Dr. Minsky proposed theories linking financial market fragility, in the normal life cycle of an economy, with speculative investment bubbles endogenous to financial markets. Minsky claimed that in prosperous times, when corporate cash flow rises beyond what is needed to pay off debt, a speculative euphoria develops, and soon thereafter debts exceed what borrowers can pay off from their incoming revenues, which in turn produces a financial crisis. As a result of such speculative borrowing bubbles, banks and lenders tighten credit availability, even to companies that can afford loans, and the economy subsequently contracts.
This slow movement of the financial system from stability to crisis is something for which Minsky is best known, and the phrase "Minsky moment" refers to this aspect of Minsky's academic work.
Tuesday, September 22, 2009
Promised Econ Link Fest
1) The Blog Wars : De Long & Krugman vs. the New Classicals
2) Nick Rowe explains why money is not like other goods and assets and hence, not neutral in a non-barter economy, here and here.
3) Steve Keen
Keen is a Minsky style Post-Keynesian. He has written a book called Debunking Economics, which is highly critical of neoclassical economics.
He laments the usual equilibrium analysis of the economy in the mainstream and tries to model the economy as a non-linear dynamical system using differential equations. He argues that money is endogenously created (money is there iff. there is debt). He also sees the modern capitalist economy as inherently unstable (which ties up with the dynamical model) because of the financial fragility hypothesised by Minsky.
4) Barry Eichengreen and Kevin O Rourke on the comparison between this depression and the original great depression.
Yellen is the governor of the Federal reserve of San Francisco. She argues that there is a pressing need to incorporate finance into mainstream macro, that there indeed are asset price bubbles and it may be desirable for a proactive central bank to deflate them. She also says that not all bubbles are equal, and that credit market bubbles and deleveraging need more proactive intervention than equity market booms and busts. She is however skeptical about how a central bank can go about doing it, and suggests countercyclical capital requirements (which go up in times of liquidity and go down in times of distress) as a robust policy measure.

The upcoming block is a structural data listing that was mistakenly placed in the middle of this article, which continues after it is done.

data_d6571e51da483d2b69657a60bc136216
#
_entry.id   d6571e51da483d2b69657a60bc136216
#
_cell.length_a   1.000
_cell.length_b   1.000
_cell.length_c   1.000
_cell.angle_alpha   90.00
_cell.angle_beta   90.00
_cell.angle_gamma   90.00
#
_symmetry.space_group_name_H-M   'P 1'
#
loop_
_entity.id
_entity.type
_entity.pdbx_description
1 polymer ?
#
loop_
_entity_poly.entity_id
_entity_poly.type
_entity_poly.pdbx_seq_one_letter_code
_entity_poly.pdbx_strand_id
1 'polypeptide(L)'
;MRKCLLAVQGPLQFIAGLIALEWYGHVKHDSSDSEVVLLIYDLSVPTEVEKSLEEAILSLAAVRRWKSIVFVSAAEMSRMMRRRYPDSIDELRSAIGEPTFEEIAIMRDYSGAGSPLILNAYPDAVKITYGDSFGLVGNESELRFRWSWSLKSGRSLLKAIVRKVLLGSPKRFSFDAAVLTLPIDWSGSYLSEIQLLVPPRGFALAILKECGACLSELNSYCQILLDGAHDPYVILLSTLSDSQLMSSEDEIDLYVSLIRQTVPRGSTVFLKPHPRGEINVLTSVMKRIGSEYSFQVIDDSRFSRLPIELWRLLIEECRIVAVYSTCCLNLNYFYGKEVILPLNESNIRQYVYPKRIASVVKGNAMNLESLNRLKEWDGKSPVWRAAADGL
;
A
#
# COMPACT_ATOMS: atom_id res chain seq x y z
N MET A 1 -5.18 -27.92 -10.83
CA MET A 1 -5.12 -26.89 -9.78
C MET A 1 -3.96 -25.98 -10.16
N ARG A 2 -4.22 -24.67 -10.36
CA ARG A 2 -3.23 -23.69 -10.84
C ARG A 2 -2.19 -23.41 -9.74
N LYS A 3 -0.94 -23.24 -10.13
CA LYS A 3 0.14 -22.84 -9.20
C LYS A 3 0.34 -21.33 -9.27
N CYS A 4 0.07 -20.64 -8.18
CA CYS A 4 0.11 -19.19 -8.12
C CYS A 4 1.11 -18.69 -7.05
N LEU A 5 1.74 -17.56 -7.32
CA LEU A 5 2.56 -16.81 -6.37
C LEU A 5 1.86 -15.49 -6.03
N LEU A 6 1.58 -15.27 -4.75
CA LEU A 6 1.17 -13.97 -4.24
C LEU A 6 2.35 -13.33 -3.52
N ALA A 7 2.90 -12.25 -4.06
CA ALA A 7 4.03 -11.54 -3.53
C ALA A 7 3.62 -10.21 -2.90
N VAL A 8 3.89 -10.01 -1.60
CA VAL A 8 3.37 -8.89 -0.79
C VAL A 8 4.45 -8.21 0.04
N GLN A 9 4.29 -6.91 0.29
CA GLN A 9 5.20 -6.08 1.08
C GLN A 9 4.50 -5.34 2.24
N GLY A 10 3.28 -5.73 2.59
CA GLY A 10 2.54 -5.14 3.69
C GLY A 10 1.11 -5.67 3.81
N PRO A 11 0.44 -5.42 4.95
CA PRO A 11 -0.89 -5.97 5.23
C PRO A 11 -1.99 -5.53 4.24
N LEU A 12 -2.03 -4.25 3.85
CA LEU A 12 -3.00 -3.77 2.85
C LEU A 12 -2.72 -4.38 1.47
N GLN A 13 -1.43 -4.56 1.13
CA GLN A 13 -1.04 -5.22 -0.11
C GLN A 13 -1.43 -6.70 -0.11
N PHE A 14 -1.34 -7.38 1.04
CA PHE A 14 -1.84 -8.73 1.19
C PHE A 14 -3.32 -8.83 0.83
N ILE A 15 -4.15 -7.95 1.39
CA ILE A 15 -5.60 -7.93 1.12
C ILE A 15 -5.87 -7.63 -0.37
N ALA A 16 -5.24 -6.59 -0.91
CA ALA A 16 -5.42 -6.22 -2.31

6) 2006 paper by Alan Blinder on the main monetary policy challenges faced by central banks everywhere.
Blinder's only blind spot in the paper was his strong assertion on the issue of asset price bubbles. He asserts that central banks should not be concerning themselves with such bubbles, and gives the example of the tech bubble and bust to demonstrate how asset price fluctuations can be effectively handled post facto. In the light of recent events, it is a particularly bad example. Oh well, hindsight is perfect.
The insights on exchange rate interventions (intervene in extreme volatility), transparency of output and unemployment objectives (its necessary) and bank supervision (it may be required), and the deliberations on interest rate are quite brilliant. Do read the whole thing though - it's clear, smoothly written and really gives the lowdown on the practice of central banking.
7) Minsky & Minsky-like
Paul McCulley's Minsky inspired take on the 'shadow banking system', a term that he coined. Incidentally, Janet Yellen also refers to McCulley approvingly in her address. Oh well, PIMCO is just a great bond fund.
8) The history, development, state and relevance of macro (the non-vitriolic not-just-post-crisis series),
Robert Gordon, on why 1978 era macro might be the best guide to the crisis. Some insightful ideas about the differences in goods that have 'auction markets' (like oil) and others that don't and what that means for macroeconomic theory.
Arnold Kling, in a smart little piece about how shortage of data affects macroeconomic debates of all hues, as a small review of Mankiw's paper.
Michael Woodford, papers on revolution and evolution in 20th century macro (1999), and a somewhat ill-fated celebration of a then new neoclassical 'consensus' in macro. (2007)
Robert Lucas, asserting that smoothening short run demand flucatuations ought to be subservient to looking at long term supply driven growth. This address forms the basis of part of the analysis in the Laidler paper. Recent events don't bear him out too well either.